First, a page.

The following guidelines are the consensus of attendees at the 2002 Flying After Diving Workshop. They apply to air dives followed by flights at cabin altitudes of 2,000 to 8,000 feet (610 to 2,438 meters) for divers who do not have symptoms of decompression sickness (DCS). The recommended preflight surface intervals do not guarantee avoidance of DCS. Longer surface intervals will reduce DCS risk further.

    For a single no-decompression dive, a minimum preflight surface interval of 12 hours is suggested.

    For multiple dives per day or multiple days of diving, a minimum preflight surface interval of 18 hours is suggested.

    For dives requiring decompression stops, there is little evidence on which to base a recommendation and a preflight surface interval substantially longer than 18 hours appears prudent.

    Reply
  4. Actually you could implement this DAN recommendation just as is.
    Just identify the type of diving done recently and show the appropriate (possibly conservative, explain it in user manual) recommendation like printing, say, “> 24 hours” in case of deco dive.
    Though I appreciate your position.

    Reply
  5. Bruce Partridge

    Hi Bojan,

    The problem is that you are asking us to display a number when we don’t know what that number is. There is recent research that suggests that for “bubblers”, the time to fly may need to be longer. I have included a PubMed abstract from recent research than may be of interest to you.

    Diving Hyperb Med. 2015 Mar;45(1):10-5.
    Flying after diving: should recommendations be reviewed? In-flight echocardiographic study in bubble-prone and bubble-resistant divers.
    Cialoni D1, Pieri M2, Balestra C3, Marroni A2.
    Author information
    Abstract
    INTRODUCTION:
    Inert gas accumulated after multiple recreational dives can generate tissue supersaturation and bubble formation when ambient pressure decreases. We hypothesized that this could happen even if divers respected the currently recommended 24-hour pre-flight surface interval (PFSI).
    METHODS:
    We performed transthoracic echocardiography (TTE) on a group of 56 healthy scuba divers (39 male, 17 female) as follows: first echo–during the outgoing flight, no recent dives; second echo–before boarding the return flight, after a multiday diving week in the tropics and a 24-hour PFSI; third echo–during the return flight at 30, 60 and 90 minutes after take-off. TTE was also done after every dive during the week’s diving. Divers were divided into three groups according to their ‘bubble-proneness’: non-bubblers, occasional bubblers and consistent bubblers.
    RESULTS:
    During the diving, 23 subjects never developed bubbles, 17 only occasionally and 16 subjects produced bubbles every day and after every dive. Bubbles on the return flight were observed in eight of the 56 divers (all from the ‘bubblers’ group). Two subjects who had the highest bubble scores during the diving were advised not to make the last dive (increasing their PFSI to approximately 36 hours), and did not demonstrate bubbles on the return flight.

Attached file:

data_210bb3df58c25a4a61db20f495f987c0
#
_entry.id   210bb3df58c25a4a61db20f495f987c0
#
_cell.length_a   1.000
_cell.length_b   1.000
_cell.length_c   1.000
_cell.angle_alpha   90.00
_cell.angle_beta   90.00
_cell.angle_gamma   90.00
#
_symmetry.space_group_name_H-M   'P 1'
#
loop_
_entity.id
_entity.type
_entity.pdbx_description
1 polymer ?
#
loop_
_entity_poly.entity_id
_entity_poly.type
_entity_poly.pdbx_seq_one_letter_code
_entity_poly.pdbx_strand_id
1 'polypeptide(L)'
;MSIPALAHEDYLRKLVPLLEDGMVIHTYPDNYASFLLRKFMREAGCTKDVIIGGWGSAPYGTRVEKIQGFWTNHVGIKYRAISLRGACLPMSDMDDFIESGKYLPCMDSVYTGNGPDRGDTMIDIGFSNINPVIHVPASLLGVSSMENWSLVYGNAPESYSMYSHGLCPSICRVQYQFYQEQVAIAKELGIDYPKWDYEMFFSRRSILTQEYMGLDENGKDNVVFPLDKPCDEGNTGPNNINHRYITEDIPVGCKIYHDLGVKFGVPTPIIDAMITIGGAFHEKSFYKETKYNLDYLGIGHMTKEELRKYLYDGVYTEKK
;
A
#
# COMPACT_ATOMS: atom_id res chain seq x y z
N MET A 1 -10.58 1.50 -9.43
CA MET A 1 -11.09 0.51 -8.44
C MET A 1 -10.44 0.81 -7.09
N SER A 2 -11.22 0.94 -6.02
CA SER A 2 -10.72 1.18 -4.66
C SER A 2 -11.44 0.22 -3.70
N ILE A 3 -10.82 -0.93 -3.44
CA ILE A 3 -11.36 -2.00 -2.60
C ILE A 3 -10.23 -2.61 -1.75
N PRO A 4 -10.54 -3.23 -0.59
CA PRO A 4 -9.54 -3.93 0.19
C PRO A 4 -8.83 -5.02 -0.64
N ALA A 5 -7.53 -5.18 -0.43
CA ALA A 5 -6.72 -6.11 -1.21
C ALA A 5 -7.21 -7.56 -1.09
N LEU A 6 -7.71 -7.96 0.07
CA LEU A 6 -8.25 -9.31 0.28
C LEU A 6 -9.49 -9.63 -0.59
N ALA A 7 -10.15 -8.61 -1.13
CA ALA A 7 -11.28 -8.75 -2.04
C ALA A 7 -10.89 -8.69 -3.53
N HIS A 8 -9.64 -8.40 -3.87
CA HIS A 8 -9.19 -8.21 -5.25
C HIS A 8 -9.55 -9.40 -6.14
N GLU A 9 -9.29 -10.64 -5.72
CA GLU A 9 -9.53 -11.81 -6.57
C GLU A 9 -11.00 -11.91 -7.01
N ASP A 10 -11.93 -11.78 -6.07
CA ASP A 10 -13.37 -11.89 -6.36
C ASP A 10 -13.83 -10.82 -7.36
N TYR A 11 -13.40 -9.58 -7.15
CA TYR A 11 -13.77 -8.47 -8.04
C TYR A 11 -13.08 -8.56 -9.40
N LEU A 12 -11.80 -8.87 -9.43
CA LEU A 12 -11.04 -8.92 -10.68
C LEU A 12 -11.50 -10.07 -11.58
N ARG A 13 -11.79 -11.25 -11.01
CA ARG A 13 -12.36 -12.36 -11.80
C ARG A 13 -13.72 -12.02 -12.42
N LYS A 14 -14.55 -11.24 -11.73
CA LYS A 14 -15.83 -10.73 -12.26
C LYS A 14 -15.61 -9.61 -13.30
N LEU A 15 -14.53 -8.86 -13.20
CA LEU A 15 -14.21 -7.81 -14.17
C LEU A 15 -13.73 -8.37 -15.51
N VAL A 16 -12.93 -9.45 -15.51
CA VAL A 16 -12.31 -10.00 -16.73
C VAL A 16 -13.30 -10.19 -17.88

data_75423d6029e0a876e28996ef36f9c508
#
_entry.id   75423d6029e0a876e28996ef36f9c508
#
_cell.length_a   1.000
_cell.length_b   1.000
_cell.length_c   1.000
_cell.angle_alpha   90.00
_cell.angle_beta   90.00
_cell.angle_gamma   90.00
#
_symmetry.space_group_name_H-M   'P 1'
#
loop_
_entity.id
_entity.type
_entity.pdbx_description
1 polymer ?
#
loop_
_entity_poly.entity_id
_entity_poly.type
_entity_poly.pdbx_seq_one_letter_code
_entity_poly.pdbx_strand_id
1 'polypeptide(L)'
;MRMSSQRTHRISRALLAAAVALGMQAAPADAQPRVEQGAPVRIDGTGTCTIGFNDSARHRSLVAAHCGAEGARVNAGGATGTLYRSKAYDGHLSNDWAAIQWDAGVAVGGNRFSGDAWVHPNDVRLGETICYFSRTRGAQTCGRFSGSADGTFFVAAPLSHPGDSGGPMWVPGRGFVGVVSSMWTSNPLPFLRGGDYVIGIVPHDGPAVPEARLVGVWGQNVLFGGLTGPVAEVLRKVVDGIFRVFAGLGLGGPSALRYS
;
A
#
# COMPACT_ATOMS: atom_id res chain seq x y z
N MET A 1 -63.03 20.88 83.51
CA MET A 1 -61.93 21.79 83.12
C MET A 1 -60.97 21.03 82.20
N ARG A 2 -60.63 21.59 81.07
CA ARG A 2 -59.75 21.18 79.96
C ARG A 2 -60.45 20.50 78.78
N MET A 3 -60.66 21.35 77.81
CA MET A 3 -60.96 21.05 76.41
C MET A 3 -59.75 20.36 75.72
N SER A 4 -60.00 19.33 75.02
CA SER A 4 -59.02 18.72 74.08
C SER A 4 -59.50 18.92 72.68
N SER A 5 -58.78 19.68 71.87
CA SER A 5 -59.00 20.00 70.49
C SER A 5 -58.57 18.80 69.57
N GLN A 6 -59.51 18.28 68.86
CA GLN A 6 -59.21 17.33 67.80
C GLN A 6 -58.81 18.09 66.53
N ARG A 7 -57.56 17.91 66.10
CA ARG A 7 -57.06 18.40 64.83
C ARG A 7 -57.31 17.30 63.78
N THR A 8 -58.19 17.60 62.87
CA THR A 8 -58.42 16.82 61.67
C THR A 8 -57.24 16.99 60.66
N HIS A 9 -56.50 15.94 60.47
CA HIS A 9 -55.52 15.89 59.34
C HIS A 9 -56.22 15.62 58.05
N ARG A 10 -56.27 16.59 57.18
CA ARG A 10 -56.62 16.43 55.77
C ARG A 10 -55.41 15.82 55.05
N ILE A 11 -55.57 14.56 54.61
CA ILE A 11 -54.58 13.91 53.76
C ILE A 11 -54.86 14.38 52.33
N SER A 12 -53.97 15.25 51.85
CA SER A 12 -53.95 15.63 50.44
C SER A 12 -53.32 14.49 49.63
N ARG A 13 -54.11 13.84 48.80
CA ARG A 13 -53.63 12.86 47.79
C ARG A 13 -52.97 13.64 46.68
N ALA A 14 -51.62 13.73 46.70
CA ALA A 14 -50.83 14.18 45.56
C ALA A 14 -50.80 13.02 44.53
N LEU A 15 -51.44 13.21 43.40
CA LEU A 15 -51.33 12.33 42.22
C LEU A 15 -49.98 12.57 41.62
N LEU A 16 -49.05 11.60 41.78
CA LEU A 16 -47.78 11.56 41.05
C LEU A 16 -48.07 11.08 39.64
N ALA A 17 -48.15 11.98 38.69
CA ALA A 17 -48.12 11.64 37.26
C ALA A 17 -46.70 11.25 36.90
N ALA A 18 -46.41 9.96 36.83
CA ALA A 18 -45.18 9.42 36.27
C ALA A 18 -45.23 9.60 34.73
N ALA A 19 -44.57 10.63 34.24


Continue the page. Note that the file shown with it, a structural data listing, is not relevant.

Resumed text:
CONCLUSIONS:
    Even though a 24-hour PFSI is recommended on the basis of clinical trials showing a low risk of decompression sickness (DCS), the presence of venous gas bubbles in-flight in eight of 56 divers leads us to suspect that in real-life situations DCS risk after such a PFSI is not zero.

    Reply
  6. I respect your point also, although I also think you can use DAN recommendation…eg.you can make airplane icon and next to it write “DAN 24h” – where time is changed depending on type of the actual dive(s)…this approach I believe would satisfy both parties – us, the consumers and Shearwater in its liability…

    Also, I would like to see some real time data showing calculation to which altitude would be safe to travel after the dive…I believe this would be easy to implement…

    Reply
  7. Nicolas Galmiche

    I would interested to hear your thoughts about this particular circumstance: I live in Switzerland at 1200m altitude and intend to do technical diving (40/50m range, OC on air + 1 deco gas) in lake Geneva sitting at 400m altitude, 30 minutes from my home town. How would you deal with “going back home” at a 800m altitude differential with regards to DCS risks?
    I use a petrel computer and have logged over 200 happy technical dives on it on 30/70 settings.
    Nicolas

    Reply
    • Shearwater Research Shearwater Research

      Hi, Nicolas.
      The altitude change you describe falls within the applicability limits for Guidelines proposed by DAN – cabins pressurized to an altitude equivalent to 610 m to 2438 m. Therefore the guidelines would apply to your case.

      Reply